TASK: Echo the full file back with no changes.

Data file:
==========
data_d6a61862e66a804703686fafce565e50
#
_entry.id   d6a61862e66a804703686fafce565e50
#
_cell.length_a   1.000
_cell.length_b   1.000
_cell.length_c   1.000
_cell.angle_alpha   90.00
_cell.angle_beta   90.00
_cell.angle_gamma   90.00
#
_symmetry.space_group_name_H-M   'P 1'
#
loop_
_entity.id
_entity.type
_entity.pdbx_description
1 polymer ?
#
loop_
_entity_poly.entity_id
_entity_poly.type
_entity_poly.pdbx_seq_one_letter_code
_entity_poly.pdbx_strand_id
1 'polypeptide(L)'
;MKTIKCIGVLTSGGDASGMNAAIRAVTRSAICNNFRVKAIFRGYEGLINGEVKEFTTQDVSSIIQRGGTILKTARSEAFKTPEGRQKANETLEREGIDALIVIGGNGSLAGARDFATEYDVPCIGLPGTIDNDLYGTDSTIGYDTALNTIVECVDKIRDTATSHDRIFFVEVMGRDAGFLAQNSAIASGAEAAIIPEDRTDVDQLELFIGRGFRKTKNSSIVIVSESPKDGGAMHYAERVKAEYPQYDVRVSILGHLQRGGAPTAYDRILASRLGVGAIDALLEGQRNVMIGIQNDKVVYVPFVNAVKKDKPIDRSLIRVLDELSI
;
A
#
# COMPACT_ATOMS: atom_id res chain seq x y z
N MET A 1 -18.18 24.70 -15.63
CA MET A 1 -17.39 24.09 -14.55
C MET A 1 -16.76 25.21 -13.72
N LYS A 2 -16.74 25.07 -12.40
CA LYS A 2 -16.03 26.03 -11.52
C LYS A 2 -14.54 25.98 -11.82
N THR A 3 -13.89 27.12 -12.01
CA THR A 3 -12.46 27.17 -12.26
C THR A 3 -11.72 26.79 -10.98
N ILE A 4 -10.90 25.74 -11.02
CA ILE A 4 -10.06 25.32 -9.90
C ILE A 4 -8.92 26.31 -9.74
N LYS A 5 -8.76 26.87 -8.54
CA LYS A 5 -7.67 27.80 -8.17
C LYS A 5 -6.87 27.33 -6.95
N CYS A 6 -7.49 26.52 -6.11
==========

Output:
data_d6a61862e66a804703686fafce565e50
#
_entry.id   d6a61862e66a804703686fafce565e50
#
_cell.length_a   1.000
_cell.length_b   1.000
_cell.length_c   1.000
_cell.angle_alpha   90.00
_cell.angle_beta   90.00
_cell.angle_gamma   90.00
#
_symmetry.space_group_name_H-M   'P 1'
#
loop_
_entity.id
_entity.type
_entity.pdbx_description
1 polymer ?
#
loop_
_entity_poly.entity_id
_entity_poly.type
_entity_poly.pdbx_seq_one_letter_code
_entity_poly.pdbx_strand_id
1 'polypeptide(L)'
;MKTIKCIGVLTSGGDASGMNAAIRAVTRSAICNNFRVKAIFRGYEGLINGEVKEFTTQDVSSIIQRGGTILKTARSEAFKTPEGRQKANETLEREGIDALIVIGGNGSLAGARDFATEYDVPCIGLPGTIDNDLYGTDSTIGYDTALNTIVECVDKIRDTATSHDRIFFVEVMGRDAGFLAQNSAIASGAEAAIIPEDRTDVDQLELFIGRGFRKTKNSSIVIVSESPKDGGAMHYAERVKAEYPQYDVRVSILGHLQRGGAPTAYDRILASRLGVGAIDALLEGQRNVMIGIQNDKVVYVPFVNAVKKDKPIDRSLIRVLDELSI
;
A
#
# COMPACT_ATOMS: atom_id res chain seq x y z
N MET A 1 -18.18 24.70 -15.63
CA MET A 1 -17.39 24.09 -14.55
C MET A 1 -16.76 25.21 -13.72
N LYS A 2 -16.74 25.07 -12.40
CA LYS A 2 -16.03 26.03 -11.52
C LYS A 2 -14.54 25.98 -11.82
N THR A 3 -13.89 27.12 -12.01
CA THR A 3 -12.46 27.17 -12.26
C THR A 3 -11.72 26.79 -10.98
N ILE A 4 -10.90 25.74 -11.02
CA ILE A 4 -10.06 25.32 -9.90
C ILE A 4 -8.92 26.31 -9.74
N LYS A 5 -8.76 26.87 -8.54
CA LYS A 5 -7.67 27.80 -8.17
C LYS A 5 -6.87 27.33 -6.95
N CYS A 6 -7.49 26.52 -6.11